The Benefits of Playing With Reborn Toddlers

Social-Emotional Skills.  Children use play to comprehend their world.  Doll play helps children: clinic caring and nurturing (socio-emotional)re-enact interactions with their own caregivers, family members, and friends (cognitive reframing) prepare for a sibling (rehearsal).  Irrespective of a child's gender, these skills are all valuable life lessons.  In carrying, holding, feeding, and rocking a baby doll, children are practicing being loving to others.  They may be mimicking how they recall being taken care of as a kid, or how they see adults in their world caring for children.  Just as children copy parents talking on the telephone, working in the kitchen, vacuuming, etc., doll play is no different.  It is children's way to comprehend and begin to make the world their own by practicing these events.  Doll play is also.  Doing this allows them to increase their comprehension of the events.  They are also able to take on the opposite function, which enables them to view things from another's perspective (SUCH an important skill to acquire!) .  Many times children will enjoy taking on the role in order for them to feel a feeling of control and power.  This makes complete sense because kids have very little control over their world (for some essential and very good reasons).  Giving a child the opportunity to have some control and power in play allows them to give it a go in a way.
Playing with reborn dolls boy is also a excellent way for young children to prepare for the arrival of a sibling.  Parents can model ways to touch and care for a baby which could give a flavor of what they can expect to the sib-to-be.  Once the baby arrives, the can care for their own baby doll directly alongside dad and mother.  This may be particularly helpful since it's quite normal (for obvious reasons) for the older sibling to never get as much attention when the baby arrives.  Being able to have their own activity -- but still feel connected to the parent(s) and family -- can help a child ease into having an extra member in the household.  Some children will prefer to play out these same situations with other stuffed toys or miniatures because they feel better attached to them or they require the play to be removed (less real to the actual situation) than playing with baby dolls.  I'm mentioning this because I don't need parents/caregivers to think that just because a child doesn't play with baby dolls that they practice and can't learn these skills.  However, I do believe that baby dolls offer children something unique that other toys can't do.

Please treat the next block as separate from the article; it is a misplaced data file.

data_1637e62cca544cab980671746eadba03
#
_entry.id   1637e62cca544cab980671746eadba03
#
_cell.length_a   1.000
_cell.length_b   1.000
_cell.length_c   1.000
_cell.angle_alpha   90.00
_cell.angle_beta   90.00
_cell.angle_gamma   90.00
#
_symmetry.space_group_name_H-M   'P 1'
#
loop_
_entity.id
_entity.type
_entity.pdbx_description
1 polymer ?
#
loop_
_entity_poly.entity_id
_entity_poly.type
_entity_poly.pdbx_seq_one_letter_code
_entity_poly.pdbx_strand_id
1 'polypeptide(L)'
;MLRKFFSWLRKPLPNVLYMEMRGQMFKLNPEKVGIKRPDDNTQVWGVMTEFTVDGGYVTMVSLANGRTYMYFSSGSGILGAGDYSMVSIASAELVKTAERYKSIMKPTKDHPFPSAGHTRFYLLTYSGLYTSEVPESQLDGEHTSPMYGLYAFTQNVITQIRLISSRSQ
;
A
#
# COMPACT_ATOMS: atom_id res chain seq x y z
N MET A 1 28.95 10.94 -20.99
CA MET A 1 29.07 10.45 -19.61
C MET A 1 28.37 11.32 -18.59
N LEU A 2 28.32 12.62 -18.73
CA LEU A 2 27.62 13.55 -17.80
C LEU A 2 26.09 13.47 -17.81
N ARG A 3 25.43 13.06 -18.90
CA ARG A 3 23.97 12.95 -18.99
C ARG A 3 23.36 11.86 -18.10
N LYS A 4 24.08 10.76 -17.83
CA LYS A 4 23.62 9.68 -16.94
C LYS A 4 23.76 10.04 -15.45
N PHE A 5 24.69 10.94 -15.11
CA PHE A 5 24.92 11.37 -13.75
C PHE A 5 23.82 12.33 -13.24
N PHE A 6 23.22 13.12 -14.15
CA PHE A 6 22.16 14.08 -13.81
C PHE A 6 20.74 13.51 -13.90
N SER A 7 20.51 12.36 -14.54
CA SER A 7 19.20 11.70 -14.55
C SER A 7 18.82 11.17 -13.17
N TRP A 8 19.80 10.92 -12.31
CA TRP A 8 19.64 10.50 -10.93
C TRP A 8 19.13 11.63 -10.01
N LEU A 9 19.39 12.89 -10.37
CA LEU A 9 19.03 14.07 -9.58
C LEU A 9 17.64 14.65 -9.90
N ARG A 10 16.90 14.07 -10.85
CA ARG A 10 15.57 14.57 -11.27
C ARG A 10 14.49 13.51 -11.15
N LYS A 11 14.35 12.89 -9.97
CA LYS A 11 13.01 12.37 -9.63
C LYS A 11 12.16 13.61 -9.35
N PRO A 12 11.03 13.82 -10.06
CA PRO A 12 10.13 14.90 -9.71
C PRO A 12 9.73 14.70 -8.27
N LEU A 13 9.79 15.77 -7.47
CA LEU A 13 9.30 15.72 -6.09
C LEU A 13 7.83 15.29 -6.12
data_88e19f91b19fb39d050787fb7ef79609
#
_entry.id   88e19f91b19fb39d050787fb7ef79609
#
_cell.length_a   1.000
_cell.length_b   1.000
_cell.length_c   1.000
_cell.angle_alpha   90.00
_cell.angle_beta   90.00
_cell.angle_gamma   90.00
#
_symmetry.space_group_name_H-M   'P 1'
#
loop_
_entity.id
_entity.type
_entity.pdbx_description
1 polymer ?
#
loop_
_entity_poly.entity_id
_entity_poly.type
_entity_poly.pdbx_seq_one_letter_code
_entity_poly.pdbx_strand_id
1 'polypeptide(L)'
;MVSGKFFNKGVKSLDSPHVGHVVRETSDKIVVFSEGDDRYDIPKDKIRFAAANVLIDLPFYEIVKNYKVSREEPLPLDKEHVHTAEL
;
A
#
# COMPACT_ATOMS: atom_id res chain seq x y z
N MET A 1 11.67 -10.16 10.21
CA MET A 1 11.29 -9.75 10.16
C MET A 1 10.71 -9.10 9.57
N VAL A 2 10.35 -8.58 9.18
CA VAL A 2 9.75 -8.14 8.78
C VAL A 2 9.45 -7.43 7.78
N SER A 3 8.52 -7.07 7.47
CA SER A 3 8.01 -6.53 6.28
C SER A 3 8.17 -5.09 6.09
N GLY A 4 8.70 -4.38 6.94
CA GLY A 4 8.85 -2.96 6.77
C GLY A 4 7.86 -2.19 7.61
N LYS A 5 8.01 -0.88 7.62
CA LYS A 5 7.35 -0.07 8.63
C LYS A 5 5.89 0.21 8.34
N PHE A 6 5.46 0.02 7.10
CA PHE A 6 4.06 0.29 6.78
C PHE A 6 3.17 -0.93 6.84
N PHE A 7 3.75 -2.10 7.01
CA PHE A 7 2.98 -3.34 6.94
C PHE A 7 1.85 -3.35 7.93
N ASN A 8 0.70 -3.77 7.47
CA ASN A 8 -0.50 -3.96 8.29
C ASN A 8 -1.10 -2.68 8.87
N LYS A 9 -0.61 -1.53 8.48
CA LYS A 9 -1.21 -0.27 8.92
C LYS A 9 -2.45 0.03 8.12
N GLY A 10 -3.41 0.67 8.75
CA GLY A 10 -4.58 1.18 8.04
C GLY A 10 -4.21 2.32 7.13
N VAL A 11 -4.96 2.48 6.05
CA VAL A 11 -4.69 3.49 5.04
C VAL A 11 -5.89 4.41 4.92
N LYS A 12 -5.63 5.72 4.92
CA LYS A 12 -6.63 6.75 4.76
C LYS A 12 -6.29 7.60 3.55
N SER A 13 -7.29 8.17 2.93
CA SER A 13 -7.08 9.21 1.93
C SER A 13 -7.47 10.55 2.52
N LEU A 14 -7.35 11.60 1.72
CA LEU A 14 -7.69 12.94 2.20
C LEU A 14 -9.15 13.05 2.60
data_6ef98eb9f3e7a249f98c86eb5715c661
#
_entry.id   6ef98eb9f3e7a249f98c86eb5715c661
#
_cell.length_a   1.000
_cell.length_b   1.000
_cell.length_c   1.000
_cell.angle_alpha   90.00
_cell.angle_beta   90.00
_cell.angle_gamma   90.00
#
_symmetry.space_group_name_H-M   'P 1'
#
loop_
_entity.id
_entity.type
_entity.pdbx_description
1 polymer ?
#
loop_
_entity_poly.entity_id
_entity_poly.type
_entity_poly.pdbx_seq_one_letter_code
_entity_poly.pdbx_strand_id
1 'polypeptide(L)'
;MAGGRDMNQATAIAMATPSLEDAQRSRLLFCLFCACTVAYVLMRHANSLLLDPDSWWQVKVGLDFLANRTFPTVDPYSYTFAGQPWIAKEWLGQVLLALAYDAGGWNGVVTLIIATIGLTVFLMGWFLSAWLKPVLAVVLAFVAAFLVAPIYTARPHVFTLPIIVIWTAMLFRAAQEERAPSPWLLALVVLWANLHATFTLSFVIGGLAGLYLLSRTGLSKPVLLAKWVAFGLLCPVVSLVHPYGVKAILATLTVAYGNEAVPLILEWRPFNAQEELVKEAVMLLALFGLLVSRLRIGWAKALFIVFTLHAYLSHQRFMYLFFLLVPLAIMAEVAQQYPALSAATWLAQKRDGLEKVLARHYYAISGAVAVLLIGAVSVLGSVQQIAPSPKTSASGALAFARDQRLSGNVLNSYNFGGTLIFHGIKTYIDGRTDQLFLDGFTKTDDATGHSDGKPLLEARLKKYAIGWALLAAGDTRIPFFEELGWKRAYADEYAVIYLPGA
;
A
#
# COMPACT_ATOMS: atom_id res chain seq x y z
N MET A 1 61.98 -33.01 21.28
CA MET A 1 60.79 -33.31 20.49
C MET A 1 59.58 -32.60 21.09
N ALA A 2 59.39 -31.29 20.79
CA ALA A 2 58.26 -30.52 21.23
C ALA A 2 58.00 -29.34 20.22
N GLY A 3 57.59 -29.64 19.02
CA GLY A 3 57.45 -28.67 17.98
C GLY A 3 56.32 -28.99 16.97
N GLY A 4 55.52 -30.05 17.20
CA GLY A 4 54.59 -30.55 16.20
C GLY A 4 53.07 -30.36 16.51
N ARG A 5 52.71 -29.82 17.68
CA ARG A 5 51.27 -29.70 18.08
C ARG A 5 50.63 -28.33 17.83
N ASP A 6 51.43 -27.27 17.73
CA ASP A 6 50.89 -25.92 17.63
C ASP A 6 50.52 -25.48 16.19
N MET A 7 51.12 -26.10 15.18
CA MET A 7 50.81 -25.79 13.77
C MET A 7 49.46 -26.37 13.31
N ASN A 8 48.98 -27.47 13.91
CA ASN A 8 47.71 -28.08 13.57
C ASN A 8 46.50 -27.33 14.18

Bathing: Children can practice giving their doll a bath (with feign water if the doll is not permitted to get wet)!  This is wonderful for practicing sequencing skills (first fill up the bathtub, then put on shampoo, then rinse hair, etc.).  I have also used dolls in therapy to help kids move past their fear of bathing with them help me give the doll a pretend bath using all the necessary supplies (so that they get used to the sensory experience from the water, shampoo, etc. and may have more control over the experience).  We discuss the supplies needed and the actions taken during bath time, and then they could narrate the steps and comfort the doll during"bath time" while playing out a simple or elaborate feign story.  (A plastic Potato Head also works great for this experience.)  Parents have been so proud when their child finally agrees to get in the tub after practicing with the doll for months on end!Grooming & Hygiene: Dolls supply the perfect chance for practicing grooming and hygiene skills such as brushing hair, brushing teeth, and washing hands.  Potty training: While I don't have a great deal of experience on this front (yet!)  While skills such as indicating discomfort over soiled pants and sitting on a potty seat with assistance are skills a child must grow in him or herself, they may be played out on the doll either from the caregiver or the child him/herself.  For example:"Uh oh!  Baby has a wet diaper!